When the Church of England presented its position on same-sex marriage in its submission to the Government’s consultation in June, it stressed that “the canons of the Church of England define marriage, in accordance with Christ’s teaching and the doctrine of the Church, as being between a man and a woman”.  This suggests that the Church was opposed to the idea of same-sex marriage and would not support the proposals.  However, the Church has expressed their “complete shock” at the ‘quadruple lock’ which will on ban the Church of England and the Church in Wales from offering same-sex marriages.  This shock seems to arise from the fact that the government has not consulted the churches in making this decision. It is felt that this takes away the choice from individual churches, given that some may be sympathetic to the idea of same-sex marriages in church. (more…)

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Durham Law Student, Jesse Bachir, explores the legal position of same-sex marriage in the US.

Same-sex marriage has seen some very good progress lately, especially with the recent election. In fact, the election brought same-sex marriage to Maine, Maryland and Washington by referendum – the first time in US history that same-sex marriage has been legalised via popular vote. Minnesota voters also defeated a proposed constitutional amendment to ban same-sex marriage at the ballots during the election. All of this, along with openly gay, lesbian and transgender representatives being elected to national and state legislators, as well as President Obama being elected for a second term, made this past election a very exciting time for the LGBTQ community. However, there are still some major hurdles to overcome for same-sex marriage in the United States

Marriage in the US 101

Very briefly, it is important to note the distinction between state and federal powers in the United States before continuing with any discussions of same-sex marriage within the US. Marriage is a right reserved by the states – meaning that they have the power to legislate as to the definitions and requirements of marriage. If you want to get married, you must go to the state and follow their particular rules governing marriage.

Once you are married, you are conferred apposite rights and privileges by the state as well as the Federal Government. However, it is up to each individual state to determine who is married within their jurisdiction – meaning that in order to gain access to federal marriage rights, you must first have access to state marriage rights.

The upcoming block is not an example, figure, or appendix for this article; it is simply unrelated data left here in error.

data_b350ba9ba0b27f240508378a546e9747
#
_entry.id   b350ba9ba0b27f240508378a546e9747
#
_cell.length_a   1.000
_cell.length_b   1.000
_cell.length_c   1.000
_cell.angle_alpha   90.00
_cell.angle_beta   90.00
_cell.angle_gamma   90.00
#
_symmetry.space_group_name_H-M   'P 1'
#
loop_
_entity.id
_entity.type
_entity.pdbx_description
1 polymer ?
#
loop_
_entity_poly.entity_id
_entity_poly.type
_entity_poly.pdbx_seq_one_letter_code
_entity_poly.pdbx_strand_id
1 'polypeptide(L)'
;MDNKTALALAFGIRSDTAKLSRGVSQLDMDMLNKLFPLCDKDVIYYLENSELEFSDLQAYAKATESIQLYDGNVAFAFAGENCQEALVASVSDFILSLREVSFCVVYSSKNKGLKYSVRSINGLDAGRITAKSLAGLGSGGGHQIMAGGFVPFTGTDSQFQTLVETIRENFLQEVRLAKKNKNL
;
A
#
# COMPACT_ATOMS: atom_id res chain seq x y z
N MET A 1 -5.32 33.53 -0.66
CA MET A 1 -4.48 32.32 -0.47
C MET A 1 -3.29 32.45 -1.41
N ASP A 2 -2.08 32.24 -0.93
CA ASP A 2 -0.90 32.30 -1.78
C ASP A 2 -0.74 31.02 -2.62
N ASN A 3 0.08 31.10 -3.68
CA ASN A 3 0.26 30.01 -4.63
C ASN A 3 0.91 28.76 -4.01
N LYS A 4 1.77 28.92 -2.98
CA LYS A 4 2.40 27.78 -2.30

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Snapshots of law, gender and sexuality news from the past couple of weeks


In companies…

Kate Galilee

The European Commission is expected on Wednesday to back proposals urging private companies to aim for 40% female company directors by 2020, and by 2018 for state-owned companies. These proposals ultimately leave it to national governments to determine how this will be enforced, after the Commission failed to clear a more stringent proposal three weeks ago.

The previous proposal, headed by Viviane Reding of Luxembourg, sought binding quotas to be imposed on member states, with penalties for non-compliance. This was the first time under their current president that the Commission has been unable to agree on a piece of draft legislation. Opponents included a number of the most prominent women commissioners, as well as leading businesswomen such as Angela Ahrendts, CEO of Burberry, who branded quotas ‘dangerous’.

Maria Miller, UK Culture Secretary and Women and Equalities Minister, criticised the new proposals as patronising to women. She argued that the UK’s voluntary measures have been successful, with 44% of board appointments in the past 6 months being women. Miller also argued that the removal of barriers to achieving women’s goals in all levels of business should be a priority, and indeed, a recent study by Talking Talent shows that a rigid career structure and lack of flexibility seem to be women’s primary obstacles to progression in the workplace.